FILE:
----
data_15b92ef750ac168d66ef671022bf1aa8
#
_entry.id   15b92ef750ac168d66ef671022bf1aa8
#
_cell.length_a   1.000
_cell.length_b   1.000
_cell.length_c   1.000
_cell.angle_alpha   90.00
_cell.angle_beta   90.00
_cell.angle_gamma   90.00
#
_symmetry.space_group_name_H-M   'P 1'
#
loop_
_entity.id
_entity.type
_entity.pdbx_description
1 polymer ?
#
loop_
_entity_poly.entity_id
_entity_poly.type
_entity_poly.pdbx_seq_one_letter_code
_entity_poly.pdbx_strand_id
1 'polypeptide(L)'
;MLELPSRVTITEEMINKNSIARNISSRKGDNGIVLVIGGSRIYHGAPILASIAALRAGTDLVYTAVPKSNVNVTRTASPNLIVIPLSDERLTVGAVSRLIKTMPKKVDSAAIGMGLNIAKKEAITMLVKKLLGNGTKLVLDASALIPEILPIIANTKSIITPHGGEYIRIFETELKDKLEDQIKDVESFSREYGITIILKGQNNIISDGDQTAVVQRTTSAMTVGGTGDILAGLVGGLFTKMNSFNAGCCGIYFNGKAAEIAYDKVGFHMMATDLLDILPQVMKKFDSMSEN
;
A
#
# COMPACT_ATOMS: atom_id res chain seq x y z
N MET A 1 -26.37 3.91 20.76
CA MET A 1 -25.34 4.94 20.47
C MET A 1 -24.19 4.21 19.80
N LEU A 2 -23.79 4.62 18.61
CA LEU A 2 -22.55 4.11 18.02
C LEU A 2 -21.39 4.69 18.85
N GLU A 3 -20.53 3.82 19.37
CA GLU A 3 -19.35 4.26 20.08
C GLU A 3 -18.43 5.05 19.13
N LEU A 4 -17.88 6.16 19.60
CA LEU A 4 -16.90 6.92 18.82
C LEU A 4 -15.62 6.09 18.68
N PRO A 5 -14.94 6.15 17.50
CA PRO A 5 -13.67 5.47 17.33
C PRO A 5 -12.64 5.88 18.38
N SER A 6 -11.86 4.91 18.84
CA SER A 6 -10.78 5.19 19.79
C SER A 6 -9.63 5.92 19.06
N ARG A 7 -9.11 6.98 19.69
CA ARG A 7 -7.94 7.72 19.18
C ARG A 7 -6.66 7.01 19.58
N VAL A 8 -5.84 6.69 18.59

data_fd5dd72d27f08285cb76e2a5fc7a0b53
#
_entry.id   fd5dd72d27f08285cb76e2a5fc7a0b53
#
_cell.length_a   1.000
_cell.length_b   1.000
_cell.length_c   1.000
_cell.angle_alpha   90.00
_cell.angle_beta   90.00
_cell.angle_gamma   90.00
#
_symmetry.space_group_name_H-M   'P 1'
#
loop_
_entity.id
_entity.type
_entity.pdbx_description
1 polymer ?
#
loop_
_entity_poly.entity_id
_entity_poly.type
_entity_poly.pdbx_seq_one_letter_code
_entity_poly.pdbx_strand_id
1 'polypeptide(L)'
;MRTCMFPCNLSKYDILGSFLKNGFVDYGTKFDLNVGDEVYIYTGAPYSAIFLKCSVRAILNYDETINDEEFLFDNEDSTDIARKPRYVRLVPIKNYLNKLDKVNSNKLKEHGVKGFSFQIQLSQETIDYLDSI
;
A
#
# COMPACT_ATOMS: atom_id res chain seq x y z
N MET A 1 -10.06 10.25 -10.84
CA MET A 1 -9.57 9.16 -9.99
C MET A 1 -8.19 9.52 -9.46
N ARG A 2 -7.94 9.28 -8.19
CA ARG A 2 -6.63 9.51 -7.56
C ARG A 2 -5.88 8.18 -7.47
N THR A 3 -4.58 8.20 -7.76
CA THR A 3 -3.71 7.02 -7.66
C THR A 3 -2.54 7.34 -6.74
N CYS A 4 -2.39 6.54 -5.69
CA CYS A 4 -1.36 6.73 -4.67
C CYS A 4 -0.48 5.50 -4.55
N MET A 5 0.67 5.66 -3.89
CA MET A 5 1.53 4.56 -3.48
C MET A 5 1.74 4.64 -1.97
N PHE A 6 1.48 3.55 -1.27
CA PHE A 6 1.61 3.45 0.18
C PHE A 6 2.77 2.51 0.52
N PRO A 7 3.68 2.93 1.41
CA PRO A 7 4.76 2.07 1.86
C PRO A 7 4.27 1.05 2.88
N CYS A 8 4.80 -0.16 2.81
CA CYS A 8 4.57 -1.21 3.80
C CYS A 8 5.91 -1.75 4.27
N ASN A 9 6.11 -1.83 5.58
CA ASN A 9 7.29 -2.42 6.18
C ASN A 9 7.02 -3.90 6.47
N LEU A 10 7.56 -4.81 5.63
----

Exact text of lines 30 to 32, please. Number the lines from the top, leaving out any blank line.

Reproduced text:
# COMPACT_ATOMS: atom_id res chain seq x y z
N MET A 1 -26.37 3.91 20.76
CA MET A 1 -25.34 4.94 20.47